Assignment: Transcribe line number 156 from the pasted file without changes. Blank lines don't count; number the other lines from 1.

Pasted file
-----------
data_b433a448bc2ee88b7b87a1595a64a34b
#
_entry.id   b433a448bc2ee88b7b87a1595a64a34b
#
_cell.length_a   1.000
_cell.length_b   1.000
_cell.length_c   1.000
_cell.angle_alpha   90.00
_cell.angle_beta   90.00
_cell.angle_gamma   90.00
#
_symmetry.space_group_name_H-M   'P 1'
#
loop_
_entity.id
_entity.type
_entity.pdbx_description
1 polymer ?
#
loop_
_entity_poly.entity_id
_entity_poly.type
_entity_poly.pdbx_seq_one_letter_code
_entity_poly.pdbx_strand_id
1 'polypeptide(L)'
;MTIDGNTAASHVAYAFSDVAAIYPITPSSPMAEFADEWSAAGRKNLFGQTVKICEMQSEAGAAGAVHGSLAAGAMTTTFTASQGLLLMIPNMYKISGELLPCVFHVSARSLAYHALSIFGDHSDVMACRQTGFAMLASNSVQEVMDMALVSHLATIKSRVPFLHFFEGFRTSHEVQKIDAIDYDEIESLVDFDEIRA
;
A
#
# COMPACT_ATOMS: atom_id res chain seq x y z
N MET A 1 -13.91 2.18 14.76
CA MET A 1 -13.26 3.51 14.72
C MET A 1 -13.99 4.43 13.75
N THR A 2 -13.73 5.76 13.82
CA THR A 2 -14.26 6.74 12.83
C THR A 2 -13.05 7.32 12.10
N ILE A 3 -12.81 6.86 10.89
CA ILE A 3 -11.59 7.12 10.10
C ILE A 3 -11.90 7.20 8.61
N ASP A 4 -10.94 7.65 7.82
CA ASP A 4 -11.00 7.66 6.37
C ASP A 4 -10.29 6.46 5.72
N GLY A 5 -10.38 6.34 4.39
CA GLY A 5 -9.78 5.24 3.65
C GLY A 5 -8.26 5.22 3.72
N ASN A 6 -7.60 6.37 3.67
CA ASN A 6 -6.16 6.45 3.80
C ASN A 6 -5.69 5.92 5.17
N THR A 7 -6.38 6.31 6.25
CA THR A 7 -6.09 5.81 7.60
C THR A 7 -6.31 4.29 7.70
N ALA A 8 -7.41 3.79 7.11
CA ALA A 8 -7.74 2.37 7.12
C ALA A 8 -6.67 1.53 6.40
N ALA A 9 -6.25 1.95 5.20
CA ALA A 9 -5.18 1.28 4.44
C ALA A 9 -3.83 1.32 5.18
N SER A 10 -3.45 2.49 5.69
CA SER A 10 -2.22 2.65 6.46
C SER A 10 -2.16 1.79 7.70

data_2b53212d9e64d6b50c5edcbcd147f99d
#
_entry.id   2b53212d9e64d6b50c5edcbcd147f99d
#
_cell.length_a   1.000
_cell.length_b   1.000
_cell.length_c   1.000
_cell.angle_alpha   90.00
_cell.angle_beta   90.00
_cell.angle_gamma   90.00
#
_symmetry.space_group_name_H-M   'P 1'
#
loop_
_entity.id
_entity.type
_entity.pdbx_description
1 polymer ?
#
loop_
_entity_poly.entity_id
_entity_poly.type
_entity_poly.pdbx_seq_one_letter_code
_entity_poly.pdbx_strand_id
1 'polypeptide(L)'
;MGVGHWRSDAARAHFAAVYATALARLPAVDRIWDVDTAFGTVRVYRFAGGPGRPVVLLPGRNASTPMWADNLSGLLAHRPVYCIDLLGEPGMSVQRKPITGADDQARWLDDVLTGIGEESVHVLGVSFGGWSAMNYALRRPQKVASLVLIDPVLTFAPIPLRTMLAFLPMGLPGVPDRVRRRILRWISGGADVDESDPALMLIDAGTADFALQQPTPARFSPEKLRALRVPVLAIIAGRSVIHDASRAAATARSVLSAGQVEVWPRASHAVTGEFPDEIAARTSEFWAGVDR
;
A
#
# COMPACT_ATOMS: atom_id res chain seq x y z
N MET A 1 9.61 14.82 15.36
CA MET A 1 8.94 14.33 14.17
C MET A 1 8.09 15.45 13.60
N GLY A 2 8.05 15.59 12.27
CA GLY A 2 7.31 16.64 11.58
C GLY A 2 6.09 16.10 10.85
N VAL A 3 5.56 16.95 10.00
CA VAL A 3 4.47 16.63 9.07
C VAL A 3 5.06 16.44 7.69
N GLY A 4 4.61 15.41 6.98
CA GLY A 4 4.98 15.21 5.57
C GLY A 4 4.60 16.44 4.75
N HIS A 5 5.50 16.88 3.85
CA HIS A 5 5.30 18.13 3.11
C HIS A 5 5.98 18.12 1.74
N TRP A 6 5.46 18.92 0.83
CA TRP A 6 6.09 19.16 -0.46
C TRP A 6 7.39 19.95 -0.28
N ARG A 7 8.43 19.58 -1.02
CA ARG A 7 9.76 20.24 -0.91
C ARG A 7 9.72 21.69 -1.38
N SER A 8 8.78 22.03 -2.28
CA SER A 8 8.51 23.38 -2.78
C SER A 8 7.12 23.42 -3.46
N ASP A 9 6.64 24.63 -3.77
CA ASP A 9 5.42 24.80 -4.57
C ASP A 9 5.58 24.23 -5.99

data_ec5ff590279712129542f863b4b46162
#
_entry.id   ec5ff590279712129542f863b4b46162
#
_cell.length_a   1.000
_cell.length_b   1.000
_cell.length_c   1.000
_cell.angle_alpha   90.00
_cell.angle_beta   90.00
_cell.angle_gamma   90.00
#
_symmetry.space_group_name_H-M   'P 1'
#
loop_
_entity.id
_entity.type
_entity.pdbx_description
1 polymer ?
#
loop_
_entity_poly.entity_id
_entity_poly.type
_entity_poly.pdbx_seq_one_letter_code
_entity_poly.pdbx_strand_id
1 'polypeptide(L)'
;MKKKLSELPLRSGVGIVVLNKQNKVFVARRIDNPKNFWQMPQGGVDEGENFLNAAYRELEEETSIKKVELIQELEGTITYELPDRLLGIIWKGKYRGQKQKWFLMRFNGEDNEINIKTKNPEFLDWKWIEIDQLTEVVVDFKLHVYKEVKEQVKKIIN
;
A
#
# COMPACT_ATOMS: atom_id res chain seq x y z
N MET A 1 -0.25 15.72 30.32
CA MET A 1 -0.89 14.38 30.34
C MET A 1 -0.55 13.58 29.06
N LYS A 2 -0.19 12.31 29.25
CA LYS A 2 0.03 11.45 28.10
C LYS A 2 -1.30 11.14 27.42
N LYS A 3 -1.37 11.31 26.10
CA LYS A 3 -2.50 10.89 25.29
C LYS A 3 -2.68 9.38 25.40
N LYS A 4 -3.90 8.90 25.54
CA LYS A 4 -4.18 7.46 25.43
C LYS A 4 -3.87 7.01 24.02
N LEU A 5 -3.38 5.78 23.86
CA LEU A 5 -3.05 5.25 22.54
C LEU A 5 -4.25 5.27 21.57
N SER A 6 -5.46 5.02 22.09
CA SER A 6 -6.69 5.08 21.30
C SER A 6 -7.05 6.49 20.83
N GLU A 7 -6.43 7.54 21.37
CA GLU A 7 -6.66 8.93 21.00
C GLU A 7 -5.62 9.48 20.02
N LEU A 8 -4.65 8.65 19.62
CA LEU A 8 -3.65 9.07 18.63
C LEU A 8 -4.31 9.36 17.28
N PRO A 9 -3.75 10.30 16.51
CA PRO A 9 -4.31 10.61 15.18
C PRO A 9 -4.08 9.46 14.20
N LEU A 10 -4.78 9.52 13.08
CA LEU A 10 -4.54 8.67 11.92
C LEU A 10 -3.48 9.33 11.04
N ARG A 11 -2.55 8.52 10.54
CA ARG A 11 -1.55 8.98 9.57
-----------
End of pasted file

C LYS A 3 -2.68 9.38 25.40